Marketing Gone Wrong: When Has The Fine Line Between Marketing and False Marketing Been Crossed

Bell is one of Canada’s largest telecommunications companies and was first opened their Canadian office in Montreal, Quebec in the year 1880. They offer a wide range of product for both personal and professional use. They provide internet, TV, home phone services, personal phone services and many more.

Do You Read the Fine Print?

Since its Canadian beginning in 1880, there have been a few incidents brought up against the corporation. In December of 2007, the Competition Bureau had discovered that Bell was charging it customers more than the advertised price for a wide array of their services; including home phone, the internet and TV (CBC News, 2011). This was done by hiding additional, mandatory fees within their fine print disclaimers from the user. In a statement given by the Competition Bureau, “A fine-print disclaimer is no license to advertise prices that are not available. If you’re going to be talking about something as important as the total cost to consumers, you better make it sufficiently prominent and clear.” The prices that Bell was advertising was not actually available to their customers (Sturgeon, J. 2011).

An example of some of the additional fees that the consumer needed to pay for would be: modem rental, digital television services, and TouchTone (CBC News, 2011). These additional fees were compulsory for the consumer to pay, but they were not made aware of these fees by Bell when signing the contract.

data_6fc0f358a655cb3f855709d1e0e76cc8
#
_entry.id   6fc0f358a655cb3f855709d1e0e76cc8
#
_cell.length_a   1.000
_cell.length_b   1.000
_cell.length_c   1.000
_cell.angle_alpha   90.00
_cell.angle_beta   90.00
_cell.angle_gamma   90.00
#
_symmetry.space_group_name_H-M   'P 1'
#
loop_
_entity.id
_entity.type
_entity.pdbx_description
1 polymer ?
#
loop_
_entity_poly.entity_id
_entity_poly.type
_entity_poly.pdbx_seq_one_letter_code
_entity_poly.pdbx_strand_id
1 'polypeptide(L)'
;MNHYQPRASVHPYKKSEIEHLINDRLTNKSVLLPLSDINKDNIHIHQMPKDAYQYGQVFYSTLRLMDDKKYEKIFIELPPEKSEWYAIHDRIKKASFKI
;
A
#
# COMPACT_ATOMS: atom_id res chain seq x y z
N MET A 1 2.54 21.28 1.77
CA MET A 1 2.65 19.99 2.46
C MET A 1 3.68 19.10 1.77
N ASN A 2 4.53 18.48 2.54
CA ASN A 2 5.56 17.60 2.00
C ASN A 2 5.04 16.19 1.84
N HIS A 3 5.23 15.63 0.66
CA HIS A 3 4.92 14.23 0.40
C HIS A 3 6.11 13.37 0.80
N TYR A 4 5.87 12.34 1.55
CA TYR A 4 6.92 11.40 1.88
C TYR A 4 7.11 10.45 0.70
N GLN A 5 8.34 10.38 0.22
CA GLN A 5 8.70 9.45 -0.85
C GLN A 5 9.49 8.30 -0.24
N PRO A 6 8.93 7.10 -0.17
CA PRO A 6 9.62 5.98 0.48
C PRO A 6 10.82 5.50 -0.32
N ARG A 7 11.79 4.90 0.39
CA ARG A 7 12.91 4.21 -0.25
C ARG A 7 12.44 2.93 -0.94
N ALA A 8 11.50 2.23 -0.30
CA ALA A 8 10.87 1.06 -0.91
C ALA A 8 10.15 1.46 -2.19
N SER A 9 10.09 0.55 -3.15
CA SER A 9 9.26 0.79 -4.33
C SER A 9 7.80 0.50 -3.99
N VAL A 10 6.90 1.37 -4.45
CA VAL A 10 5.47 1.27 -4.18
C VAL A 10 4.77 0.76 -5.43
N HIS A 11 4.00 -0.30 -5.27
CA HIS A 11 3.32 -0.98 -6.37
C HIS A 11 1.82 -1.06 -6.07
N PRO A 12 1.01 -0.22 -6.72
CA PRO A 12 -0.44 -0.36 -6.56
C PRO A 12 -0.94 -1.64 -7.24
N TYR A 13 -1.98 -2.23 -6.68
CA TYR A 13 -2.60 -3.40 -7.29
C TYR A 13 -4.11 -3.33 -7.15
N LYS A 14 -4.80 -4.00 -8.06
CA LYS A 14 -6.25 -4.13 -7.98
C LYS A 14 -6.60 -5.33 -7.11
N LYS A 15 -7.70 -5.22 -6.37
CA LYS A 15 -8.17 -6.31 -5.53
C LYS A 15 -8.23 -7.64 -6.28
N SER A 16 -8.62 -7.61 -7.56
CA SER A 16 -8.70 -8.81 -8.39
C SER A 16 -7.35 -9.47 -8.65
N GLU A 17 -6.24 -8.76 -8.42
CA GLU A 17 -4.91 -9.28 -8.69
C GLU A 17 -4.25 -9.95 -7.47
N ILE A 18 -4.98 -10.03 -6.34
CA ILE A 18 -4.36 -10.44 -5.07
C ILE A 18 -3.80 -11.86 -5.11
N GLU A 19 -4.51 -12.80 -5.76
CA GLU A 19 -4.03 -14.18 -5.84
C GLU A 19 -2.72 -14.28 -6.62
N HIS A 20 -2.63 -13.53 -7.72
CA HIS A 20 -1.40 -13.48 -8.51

In a statement from Bell spokesman, Mark Lanton “While we totally disagree, we agreed to resolve the issue with the consent agreement and move forward rather than grinding through a lengthy and costly legal challenge,” (Sturgeon, J. 2011). There are many reasons that a corporation would agree to pay a settlement instead of going to court. Two of the primary reasons that a corporation would agree to settle are mentioned by Mr. Lanton; it is costly and lengthy process. Another reason that corporations agree to settlements over going to court is it keeps the issue out of the public eyes (Duplessis, D, et al. 2017). By bringing the problem to court it generates a wider range of interest by the general public, thus bringing the issue to the attention of the media. If the case garners a decently sized media attention it could sway the public’s opinion, harm the corporation’s image, and hurt the bottom line. The bottom line refers to profit earned by an organization.

In an example provided by the Bureau, Bell’s website was promoting a home bundle – TV services, internet, and home phone – for as low as $69.90 per month. However, due to these hidden fees in the in the fine print, the lowest conceivable price for the user to pay monthly would be $80.27, which is a 15% increase that the consumer would need to pay for (CBC News, 2011).